Safeguarding and children with SEND: What parents need to know

with the Safe Schools Alliance

Safeguarding and children with SEND: What parents need to know

"All organisations that work with or come into contact with children should have safeguarding policies and procedures to ensure that every child, regardless of their age, disability, gender reassignment, race, religion or belief, sex, or sexual orientation, has a right to equal protection from harm."


The new Keeping Children Safe in Education (KCSIE) 2019 came into force this September and is statutory guidance for schools and colleges on safeguarding children and safer recruitment.

Each school will have a Designated Safeguarding Lead (DSL), and I  have held this position twice in my career in schools. You can find a full list of the DSL’s responsibilities on pages 19 and 92 to 95 in the KCSIE, 2019. If you have children in education, it's vital that you know who your DSL and deputy DSL is, so you can raise any safeguarding concerns you may have with them.

Today’s post is from the Safe School Alliance UK. The Safe Schools Alliance is a group of concerned parents, grandparents, teachers, governors, health professionals, education professionals, and carers from more than 30 local education authority areas in the UK. Their campaign focus is working with schools and educators to ensure that school policies meet the safeguarding needs of all students while taking into account the protected characteristics of the Equality Act 2010.

Their post is a joint effort from a paediatrician and safeguarding governor, chair of governors, and a teacher among others.

Safeguarding and Children with SEND: What parents need to know by the Safe Schools Alliance

How can I know my child is safe in school?  This is the question that most parents really want answering.  Parents don’t necessarily want to read long safeguarding policies, but they want to know that the people looking after their children at school will keep them from harm.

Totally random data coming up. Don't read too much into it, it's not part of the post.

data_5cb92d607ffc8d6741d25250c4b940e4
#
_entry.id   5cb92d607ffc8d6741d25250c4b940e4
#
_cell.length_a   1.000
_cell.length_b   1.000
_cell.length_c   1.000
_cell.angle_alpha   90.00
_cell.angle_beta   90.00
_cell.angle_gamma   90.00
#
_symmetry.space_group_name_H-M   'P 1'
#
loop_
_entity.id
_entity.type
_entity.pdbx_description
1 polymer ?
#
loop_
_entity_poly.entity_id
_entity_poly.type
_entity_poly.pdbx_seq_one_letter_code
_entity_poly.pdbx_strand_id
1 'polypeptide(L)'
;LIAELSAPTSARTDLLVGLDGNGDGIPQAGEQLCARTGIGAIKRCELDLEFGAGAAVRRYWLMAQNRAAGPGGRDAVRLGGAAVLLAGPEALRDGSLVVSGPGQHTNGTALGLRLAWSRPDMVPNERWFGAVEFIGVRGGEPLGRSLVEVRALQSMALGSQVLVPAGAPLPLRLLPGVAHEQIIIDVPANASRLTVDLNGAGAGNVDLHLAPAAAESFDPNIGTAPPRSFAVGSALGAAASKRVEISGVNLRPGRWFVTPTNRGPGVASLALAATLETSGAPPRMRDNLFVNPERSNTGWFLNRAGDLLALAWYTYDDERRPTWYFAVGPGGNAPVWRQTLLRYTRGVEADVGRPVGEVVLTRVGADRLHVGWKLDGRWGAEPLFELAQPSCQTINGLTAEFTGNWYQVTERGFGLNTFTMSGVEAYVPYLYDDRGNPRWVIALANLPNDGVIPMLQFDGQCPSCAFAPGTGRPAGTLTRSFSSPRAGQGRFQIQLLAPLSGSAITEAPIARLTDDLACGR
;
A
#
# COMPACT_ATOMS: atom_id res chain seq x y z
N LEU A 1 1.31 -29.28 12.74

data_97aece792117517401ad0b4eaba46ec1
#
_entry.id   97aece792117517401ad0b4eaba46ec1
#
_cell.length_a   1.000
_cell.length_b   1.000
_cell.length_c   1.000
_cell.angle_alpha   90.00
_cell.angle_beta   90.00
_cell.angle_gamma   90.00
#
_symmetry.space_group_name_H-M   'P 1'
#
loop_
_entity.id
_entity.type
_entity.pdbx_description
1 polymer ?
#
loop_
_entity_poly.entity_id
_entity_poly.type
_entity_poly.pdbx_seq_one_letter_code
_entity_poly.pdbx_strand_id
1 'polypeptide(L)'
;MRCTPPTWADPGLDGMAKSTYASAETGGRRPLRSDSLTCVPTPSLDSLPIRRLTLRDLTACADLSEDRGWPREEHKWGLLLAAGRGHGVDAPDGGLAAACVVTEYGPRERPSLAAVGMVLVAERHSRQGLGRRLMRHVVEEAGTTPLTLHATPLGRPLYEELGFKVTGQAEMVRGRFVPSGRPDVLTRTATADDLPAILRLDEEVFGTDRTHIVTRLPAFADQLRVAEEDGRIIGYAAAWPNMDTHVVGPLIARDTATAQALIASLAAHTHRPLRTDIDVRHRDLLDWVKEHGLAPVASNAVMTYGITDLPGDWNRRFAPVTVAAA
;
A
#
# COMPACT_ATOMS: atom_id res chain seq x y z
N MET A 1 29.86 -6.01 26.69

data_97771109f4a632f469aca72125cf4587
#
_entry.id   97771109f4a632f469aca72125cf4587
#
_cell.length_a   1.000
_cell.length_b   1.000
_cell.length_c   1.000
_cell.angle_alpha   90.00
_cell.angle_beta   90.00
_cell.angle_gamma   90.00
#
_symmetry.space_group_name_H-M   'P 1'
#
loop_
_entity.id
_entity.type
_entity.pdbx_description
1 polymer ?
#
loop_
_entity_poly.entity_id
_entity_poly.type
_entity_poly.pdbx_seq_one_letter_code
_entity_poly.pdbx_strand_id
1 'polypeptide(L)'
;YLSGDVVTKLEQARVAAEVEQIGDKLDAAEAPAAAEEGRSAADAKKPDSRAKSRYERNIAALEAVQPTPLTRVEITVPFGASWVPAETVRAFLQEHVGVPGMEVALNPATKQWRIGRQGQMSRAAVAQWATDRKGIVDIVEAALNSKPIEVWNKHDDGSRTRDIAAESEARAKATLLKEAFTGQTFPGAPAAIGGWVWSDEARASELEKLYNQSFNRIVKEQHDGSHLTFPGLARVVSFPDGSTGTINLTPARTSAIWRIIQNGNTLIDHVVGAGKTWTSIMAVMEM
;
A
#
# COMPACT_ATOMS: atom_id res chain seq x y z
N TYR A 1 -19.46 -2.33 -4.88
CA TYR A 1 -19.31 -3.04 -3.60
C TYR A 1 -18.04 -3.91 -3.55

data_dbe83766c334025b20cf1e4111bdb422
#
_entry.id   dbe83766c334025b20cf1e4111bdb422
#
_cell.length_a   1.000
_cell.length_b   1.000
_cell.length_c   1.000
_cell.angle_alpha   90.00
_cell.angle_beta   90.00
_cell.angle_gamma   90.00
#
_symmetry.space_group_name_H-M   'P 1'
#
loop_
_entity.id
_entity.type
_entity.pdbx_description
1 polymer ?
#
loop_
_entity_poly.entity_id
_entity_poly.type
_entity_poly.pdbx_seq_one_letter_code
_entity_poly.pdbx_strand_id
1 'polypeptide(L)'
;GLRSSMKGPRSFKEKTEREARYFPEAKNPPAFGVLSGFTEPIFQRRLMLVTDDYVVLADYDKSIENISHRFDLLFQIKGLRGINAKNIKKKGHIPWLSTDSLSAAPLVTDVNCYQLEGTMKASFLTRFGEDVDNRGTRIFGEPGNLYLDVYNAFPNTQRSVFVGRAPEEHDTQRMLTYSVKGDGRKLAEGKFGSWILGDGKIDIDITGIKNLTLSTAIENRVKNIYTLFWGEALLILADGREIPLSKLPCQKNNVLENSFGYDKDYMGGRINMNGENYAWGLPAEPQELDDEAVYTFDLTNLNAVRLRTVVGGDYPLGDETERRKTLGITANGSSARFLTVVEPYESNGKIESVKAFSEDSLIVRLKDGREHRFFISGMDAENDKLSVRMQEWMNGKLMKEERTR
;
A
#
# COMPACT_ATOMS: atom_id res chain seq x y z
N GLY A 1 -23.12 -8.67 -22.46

The absolute priority for schools in achieving this is to ensure that robust and effective safeguarding procedures and policies are in place.  They must ensure that all staff follow the policies at all times and operate an ongoing culture of vigilance.

Ofsted inspections and what is expected of schools

Safeguarding is the first thing that will be looked at during an Ofsted inspection, and a school’s overall grade can only ever be as good as its safeguarding grade.  

The new Ofsted framework 1 that came into action in September, includes a 38-page document specifically on inspecting safeguarding 2.  There have been several incidents of ‘Outstanding’ rated schools being instantly downgraded to ‘Inadequate’ due to safeguarding failures.  This can happen, for example, if the ‘single central record’ which is used to monitor recruitment and vetting checks is found to be incomplete, or even non-existent.    

Governors and Senior Leadership Teams must be proactive and keep abreast of new safeguarding developments.  Chairs of Governors and Headteachers should be alert to the findings and recommendations of recent Serious Case Reviews.  They should then ensure that these are implemented swiftly in their settings.  

Safeguarding is one of those things that you can never know enough about, and all staff should receive regular training.  Everybody should remember the mantra, ‘You never know anyone well enough to say they couldn’t, wouldn’t or didn’t, and sadly that includes your colleagues.’  This is why robust systems are essential.

So what is safeguarding?

The 2018 guidance Working Together to Safeguard Children (3) defines it as: